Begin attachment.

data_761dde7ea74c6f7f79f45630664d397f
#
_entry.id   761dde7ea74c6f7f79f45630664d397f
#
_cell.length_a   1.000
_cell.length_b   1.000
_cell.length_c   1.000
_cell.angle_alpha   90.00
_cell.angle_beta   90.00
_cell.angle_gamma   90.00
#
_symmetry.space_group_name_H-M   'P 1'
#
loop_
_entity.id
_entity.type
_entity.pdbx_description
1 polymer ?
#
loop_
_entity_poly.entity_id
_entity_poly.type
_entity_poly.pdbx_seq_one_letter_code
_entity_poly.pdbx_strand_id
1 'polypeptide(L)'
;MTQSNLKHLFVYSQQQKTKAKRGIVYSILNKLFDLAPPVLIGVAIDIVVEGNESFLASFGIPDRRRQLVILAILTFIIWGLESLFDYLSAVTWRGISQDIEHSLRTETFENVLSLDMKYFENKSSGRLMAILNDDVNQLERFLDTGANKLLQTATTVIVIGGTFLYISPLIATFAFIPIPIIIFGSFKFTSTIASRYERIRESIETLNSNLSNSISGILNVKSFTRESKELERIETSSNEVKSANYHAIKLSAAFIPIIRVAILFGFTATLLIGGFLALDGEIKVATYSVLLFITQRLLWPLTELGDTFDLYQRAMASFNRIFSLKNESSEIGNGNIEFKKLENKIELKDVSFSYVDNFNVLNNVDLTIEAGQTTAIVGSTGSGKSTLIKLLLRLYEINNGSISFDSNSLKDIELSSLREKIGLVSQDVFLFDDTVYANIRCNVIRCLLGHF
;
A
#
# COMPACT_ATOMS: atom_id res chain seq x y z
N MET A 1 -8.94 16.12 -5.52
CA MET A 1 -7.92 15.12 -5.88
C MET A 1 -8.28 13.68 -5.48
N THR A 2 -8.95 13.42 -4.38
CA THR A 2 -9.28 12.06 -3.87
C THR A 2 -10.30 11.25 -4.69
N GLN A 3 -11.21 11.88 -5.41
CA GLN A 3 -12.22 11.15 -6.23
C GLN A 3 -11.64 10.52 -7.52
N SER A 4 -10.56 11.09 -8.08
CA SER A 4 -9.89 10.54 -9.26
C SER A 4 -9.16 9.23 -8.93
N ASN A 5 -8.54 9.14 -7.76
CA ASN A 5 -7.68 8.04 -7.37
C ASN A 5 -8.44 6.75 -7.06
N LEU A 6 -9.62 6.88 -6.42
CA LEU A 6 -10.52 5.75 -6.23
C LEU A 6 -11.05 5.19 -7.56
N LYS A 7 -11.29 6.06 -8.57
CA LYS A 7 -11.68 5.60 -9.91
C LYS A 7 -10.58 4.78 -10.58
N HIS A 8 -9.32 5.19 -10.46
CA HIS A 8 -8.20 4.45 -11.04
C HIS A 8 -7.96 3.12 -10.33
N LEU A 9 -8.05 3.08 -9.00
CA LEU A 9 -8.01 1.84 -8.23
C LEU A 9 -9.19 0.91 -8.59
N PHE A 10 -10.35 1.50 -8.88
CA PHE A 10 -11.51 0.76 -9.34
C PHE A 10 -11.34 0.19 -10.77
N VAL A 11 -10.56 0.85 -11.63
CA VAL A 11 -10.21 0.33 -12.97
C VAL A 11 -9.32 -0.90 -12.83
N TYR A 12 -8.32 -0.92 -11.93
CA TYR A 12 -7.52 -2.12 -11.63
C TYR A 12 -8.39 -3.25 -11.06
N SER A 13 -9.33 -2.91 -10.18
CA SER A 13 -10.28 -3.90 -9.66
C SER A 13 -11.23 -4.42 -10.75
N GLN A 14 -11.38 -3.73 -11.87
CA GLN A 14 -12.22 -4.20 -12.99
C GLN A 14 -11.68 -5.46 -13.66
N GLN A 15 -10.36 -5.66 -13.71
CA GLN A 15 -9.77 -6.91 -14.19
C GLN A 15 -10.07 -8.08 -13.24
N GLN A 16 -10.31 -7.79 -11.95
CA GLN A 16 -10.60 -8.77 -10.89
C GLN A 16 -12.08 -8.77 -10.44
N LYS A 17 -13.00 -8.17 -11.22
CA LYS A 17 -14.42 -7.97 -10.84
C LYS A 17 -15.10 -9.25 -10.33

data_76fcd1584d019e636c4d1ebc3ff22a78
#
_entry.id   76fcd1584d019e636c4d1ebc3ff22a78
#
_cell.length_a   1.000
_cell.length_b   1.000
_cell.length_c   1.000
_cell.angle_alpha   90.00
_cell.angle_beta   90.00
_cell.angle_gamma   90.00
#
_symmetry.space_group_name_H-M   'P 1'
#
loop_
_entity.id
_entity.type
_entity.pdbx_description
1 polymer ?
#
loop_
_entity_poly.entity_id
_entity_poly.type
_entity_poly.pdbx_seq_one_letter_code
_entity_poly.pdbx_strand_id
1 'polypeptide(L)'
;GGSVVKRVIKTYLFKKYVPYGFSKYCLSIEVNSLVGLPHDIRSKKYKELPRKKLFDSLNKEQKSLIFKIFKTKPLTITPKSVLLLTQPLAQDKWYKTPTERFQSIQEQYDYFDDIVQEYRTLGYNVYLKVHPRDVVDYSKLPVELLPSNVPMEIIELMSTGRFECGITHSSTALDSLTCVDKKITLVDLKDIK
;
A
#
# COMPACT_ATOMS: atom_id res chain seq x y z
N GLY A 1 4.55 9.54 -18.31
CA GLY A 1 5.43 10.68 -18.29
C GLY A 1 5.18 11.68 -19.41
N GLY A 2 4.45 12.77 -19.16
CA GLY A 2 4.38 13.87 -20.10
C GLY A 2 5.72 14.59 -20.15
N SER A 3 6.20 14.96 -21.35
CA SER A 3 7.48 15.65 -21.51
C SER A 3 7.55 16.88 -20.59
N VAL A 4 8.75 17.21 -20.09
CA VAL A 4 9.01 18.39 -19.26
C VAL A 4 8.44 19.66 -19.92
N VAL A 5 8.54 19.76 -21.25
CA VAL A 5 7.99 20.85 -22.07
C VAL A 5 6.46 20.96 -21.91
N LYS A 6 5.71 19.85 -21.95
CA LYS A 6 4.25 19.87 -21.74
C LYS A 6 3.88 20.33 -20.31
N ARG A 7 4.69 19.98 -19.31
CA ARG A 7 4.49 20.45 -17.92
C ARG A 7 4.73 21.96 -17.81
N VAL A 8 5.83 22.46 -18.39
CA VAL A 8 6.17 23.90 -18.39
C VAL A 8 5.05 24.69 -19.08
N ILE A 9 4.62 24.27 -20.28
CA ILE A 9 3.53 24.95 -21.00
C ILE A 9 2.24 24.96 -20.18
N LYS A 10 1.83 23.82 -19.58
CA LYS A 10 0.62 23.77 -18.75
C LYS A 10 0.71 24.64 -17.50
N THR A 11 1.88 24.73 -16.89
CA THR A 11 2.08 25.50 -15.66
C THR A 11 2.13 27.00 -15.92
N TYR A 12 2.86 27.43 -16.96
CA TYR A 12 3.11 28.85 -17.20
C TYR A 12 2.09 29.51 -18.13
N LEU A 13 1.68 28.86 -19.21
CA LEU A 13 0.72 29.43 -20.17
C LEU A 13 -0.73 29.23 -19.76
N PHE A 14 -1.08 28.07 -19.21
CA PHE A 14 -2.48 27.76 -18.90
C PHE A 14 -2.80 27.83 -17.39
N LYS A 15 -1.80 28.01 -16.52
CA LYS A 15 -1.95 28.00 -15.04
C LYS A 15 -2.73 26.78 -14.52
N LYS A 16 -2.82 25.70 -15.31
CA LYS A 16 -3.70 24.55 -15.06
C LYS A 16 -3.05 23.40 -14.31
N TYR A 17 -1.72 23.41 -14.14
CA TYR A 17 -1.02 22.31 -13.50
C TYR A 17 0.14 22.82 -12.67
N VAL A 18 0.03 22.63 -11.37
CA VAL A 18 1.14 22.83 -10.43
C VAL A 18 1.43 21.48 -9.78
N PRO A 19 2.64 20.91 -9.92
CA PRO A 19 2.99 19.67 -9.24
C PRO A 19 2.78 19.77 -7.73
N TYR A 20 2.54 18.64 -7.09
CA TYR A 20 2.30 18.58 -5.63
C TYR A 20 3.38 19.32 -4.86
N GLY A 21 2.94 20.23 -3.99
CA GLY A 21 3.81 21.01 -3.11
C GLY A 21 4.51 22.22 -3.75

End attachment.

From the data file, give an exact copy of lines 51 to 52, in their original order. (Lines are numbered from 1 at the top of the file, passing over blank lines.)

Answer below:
C LYS A 7 -10.58 4.78 -10.58
N HIS A 8 -9.32 5.19 -10.46